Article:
I know this probably sounds ridiculous but a family member visited recently and coughed/vomitted in my bathroom basin. I proceeded to douse the area in bleach to clean it afterward.
My question is can I contract HIV from touching the surface after washing my hands to insert a new tampon?
I've read a lot of info and am confused. I was diagnosed with HR HPV but my last Pap came back clear and good.
Thank you for your inquiry. From what we gather from the question, you were asking about your risk of acquiring HIV after a family member coughed and vomited in your bathroom basin. You are concerned that after cleaning the area, washing your hands, and then inserting a new tampon, that you may be at risk for acquiring HIV. From the information given, this scenario is determined to be No Risk (transmission of HIV is not possible in the given scenario).
No question is ridiculous, we appreciate you reaching out and trusting us to answer your question! Thank you!
The scenario mentioned above does not meet the three components of the transmission equation(1). It does not satisfy the equation because:
For transmission to occur the three components of the HIV Transmission Equation must be met: there must be HIV present in a bodily fluid (ie: in blood, semen or rectal secretions), direct access to the bloodstream (ie: inside of the vagina, anus and other mucous membranes) paired with a high risk activity (ie: unprotected anal or vaginal intercourse, sharing needles, mother to child)(1).
There must be an exchange of bodily fluids(1).
HIV does not survive long outside the human body (such as on surfaces), and it cannot reproduce outside a human host(2).
In the scenario you described, you were concerned that you may be at risk of acquiring HIV after a family member coughed and vomited in your bathroom basin, after which you cleaned up, washed your hands and inserted a new tampon. This scenario has been determined to be a No Risk scenario, meaning that, transmission of HIV is not possible in the given scenario. HIV in transmitted through 5 bodily fluids: blood, semen (including pre-cum), rectal fluid, vaginal fluid and breast milk.(3) From our understanding of the scenario, none of these bodily fluids were present, and an exchange of bodily fluids did not occur.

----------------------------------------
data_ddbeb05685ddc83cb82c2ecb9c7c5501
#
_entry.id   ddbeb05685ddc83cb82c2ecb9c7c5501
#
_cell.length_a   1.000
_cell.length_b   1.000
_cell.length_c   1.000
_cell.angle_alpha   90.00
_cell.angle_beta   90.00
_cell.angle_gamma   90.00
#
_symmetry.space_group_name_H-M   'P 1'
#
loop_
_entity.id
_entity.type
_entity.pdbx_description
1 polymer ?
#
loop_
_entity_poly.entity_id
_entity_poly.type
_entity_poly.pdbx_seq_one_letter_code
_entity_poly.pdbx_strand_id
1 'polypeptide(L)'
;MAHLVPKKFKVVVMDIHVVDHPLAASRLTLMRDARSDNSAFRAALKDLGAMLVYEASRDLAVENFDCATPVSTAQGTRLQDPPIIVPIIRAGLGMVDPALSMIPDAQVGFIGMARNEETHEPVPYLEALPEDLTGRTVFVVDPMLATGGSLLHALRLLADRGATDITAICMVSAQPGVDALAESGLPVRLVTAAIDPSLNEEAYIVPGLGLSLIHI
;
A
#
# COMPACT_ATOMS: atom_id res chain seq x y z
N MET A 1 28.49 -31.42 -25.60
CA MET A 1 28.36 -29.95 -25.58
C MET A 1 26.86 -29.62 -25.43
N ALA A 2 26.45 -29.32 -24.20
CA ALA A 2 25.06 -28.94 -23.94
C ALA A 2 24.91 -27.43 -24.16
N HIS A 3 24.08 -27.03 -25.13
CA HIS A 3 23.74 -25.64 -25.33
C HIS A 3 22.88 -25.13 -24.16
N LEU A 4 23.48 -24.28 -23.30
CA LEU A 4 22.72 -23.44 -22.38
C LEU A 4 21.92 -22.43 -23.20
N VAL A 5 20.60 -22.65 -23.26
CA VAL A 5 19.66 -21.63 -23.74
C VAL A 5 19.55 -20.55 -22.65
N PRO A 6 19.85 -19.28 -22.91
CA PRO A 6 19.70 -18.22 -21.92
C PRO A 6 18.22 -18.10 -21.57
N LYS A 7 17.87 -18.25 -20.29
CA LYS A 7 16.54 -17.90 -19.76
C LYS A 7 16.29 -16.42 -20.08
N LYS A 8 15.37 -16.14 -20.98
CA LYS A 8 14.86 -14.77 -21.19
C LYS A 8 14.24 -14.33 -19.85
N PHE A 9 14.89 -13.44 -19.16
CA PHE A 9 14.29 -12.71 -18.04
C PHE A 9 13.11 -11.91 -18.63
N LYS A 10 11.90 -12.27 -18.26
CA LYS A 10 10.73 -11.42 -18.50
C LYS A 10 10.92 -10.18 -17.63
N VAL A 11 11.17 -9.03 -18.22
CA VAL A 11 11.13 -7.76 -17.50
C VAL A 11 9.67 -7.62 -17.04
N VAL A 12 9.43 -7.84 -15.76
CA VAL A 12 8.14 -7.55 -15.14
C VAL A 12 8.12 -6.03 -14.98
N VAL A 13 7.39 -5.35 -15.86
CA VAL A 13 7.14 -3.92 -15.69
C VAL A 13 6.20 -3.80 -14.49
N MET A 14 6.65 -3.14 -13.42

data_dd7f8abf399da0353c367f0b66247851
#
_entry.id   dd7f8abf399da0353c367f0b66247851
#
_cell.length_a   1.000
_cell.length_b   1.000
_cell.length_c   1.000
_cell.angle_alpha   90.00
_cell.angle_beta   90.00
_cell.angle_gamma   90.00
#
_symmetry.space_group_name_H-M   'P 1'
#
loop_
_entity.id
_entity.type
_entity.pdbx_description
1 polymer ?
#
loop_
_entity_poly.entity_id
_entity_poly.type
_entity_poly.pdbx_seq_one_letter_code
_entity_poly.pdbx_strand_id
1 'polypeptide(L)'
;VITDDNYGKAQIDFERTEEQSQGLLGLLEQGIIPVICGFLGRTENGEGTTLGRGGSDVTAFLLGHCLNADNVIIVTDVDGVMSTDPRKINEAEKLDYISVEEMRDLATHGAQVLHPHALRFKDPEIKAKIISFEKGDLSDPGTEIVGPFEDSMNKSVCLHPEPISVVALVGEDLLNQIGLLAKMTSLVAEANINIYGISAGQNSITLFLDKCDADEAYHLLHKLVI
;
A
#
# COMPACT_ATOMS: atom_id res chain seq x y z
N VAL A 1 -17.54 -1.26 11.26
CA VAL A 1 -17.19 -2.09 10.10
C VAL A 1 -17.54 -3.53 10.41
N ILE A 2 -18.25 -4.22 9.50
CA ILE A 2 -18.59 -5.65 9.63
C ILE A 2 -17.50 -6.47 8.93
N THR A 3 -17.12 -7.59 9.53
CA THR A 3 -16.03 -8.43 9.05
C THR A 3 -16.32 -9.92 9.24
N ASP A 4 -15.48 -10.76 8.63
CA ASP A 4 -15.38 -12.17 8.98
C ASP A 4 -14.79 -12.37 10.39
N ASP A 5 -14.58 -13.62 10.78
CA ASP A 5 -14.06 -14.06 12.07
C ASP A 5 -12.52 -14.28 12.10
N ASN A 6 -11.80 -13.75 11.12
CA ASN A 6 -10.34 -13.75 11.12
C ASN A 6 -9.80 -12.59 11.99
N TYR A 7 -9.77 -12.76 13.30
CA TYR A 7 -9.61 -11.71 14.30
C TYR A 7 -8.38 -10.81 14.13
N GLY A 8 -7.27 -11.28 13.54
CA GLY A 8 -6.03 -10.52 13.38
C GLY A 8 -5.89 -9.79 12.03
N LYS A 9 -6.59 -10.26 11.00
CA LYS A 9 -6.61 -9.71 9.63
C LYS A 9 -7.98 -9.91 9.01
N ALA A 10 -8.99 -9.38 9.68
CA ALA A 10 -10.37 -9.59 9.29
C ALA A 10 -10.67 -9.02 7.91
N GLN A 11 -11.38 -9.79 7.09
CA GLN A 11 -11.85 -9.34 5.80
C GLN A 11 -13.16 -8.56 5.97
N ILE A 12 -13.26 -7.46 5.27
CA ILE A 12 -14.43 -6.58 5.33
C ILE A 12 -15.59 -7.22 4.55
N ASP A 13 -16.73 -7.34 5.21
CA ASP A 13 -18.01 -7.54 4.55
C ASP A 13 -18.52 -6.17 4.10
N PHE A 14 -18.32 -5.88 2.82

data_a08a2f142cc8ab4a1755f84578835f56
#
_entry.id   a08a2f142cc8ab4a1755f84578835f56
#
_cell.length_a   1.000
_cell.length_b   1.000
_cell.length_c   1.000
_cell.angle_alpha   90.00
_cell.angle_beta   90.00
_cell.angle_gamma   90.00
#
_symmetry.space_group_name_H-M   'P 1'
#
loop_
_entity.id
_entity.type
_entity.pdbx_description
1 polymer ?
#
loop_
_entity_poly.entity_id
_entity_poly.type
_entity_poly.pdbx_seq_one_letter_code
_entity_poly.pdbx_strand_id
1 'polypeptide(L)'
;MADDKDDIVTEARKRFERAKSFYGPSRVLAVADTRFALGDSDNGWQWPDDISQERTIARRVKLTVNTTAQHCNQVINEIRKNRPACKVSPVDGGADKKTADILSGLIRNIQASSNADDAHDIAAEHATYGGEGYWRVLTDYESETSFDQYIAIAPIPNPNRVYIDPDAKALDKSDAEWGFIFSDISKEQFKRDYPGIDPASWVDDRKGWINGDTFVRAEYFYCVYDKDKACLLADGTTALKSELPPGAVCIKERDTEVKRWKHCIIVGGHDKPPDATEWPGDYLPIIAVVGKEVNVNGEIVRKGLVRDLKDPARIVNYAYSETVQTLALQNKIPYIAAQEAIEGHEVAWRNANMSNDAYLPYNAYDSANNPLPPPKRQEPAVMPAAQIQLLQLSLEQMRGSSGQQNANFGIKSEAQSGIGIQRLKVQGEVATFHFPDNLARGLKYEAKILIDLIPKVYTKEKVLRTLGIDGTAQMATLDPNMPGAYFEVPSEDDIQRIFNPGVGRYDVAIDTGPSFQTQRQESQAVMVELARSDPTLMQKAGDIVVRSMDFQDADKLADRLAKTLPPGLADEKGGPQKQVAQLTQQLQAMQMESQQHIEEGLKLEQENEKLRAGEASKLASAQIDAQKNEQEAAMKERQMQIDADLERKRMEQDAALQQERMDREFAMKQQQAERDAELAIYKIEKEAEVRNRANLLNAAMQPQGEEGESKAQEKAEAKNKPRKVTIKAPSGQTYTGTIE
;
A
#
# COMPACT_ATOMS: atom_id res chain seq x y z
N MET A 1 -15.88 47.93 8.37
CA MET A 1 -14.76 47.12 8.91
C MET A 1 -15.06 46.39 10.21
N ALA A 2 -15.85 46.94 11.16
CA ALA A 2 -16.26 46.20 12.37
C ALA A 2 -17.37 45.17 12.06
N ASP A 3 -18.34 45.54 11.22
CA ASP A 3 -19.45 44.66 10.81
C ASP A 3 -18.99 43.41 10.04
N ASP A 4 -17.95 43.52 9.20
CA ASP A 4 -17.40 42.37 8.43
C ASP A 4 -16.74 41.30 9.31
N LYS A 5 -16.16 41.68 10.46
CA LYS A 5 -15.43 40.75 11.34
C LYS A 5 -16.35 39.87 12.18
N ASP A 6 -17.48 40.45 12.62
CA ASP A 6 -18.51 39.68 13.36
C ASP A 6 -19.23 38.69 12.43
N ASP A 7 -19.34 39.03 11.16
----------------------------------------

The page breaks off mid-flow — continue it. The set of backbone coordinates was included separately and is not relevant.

HIV is not transmitted through social contact such as hugging, kissing, shaking hands, sharing toilette or dishes.(1) HIV is not transmitted through a cough or when cleaning up vomit. There is no risk for you to acquire HIV when putting in a new tampon after having cleaned up the vomit. HIV does not survive long outside of the human body (such as on a bathroom basin or on your hands), and it cannot reproduce outside a human host(2). If you had come into contact with any of the aforementioned 5 bodily fluids, they would have been already outside of the human body, exposed to environmental conditions and thus, unable to reproduce and unable to transmit to you.
There must be direct access to your bloodstream in order for transmission to occur. There was no direct access to your bloodstream in this scenario. We understand that 'inside the vagina' is listed above as a method of direct access to the bloodstream. There would be direct access to the bloodstream inside the vagina while engaging in a high risk activity like unprotected vaginal intercourse for example, where an exchange of bodily fluids is possibly inside of the closed environment of the vagina. This is not so for simply inserting a tampon.
Recommendation: No need for HIV test with the scenario provided, refer to a physician for other health related questions.
Regards, AIDS Vancouver Helpline/Online, Hilary